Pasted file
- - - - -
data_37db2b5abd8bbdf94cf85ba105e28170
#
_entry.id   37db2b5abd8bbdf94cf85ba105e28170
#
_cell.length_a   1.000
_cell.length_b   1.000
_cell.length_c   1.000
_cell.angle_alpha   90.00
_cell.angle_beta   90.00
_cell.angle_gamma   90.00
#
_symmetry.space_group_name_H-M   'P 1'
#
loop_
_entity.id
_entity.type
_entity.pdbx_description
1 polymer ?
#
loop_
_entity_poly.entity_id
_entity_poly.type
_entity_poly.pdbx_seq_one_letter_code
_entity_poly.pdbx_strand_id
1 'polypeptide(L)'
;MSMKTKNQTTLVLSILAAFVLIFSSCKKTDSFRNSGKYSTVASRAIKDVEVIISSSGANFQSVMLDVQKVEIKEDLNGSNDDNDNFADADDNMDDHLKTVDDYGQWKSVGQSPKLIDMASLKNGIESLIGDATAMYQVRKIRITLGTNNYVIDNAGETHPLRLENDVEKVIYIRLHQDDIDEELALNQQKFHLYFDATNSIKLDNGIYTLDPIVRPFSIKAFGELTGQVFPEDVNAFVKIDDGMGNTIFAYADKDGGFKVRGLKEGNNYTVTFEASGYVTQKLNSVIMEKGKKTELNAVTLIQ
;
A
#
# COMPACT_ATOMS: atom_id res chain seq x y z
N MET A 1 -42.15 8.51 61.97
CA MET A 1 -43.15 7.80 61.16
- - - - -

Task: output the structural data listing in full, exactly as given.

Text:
data_37db2b5abd8bbdf94cf85ba105e28170
#
_entry.id   37db2b5abd8bbdf94cf85ba105e28170
#
_cell.length_a   1.000
_cell.length_b   1.000
_cell.length_c   1.000
_cell.angle_alpha   90.00
_cell.angle_beta   90.00
_cell.angle_gamma   90.00
#
_symmetry.space_group_name_H-M   'P 1'
#
loop_
_entity.id
_entity.type
_entity.pdbx_description
1 polymer ?
#
loop_
_entity_poly.entity_id
_entity_poly.type
_entity_poly.pdbx_seq_one_letter_code
_entity_poly.pdbx_strand_id
1 'polypeptide(L)'
;MSMKTKNQTTLVLSILAAFVLIFSSCKKTDSFRNSGKYSTVASRAIKDVEVIISSSGANFQSVMLDVQKVEIKEDLNGSNDDNDNFADADDNMDDHLKTVDDYGQWKSVGQSPKLIDMASLKNGIESLIGDATAMYQVRKIRITLGTNNYVIDNAGETHPLRLENDVEKVIYIRLHQDDIDEELALNQQKFHLYFDATNSIKLDNGIYTLDPIVRPFSIKAFGELTGQVFPEDVNAFVKIDDGMGNTIFAYADKDGGFKVRGLKEGNNYTVTFEASGYVTQKLNSVIMEKGKKTELNAVTLIQ
;
A
#
# COMPACT_ATOMS: atom_id res chain seq x y z
N MET A 1 -42.15 8.51 61.97
CA MET A 1 -43.15 7.80 61.16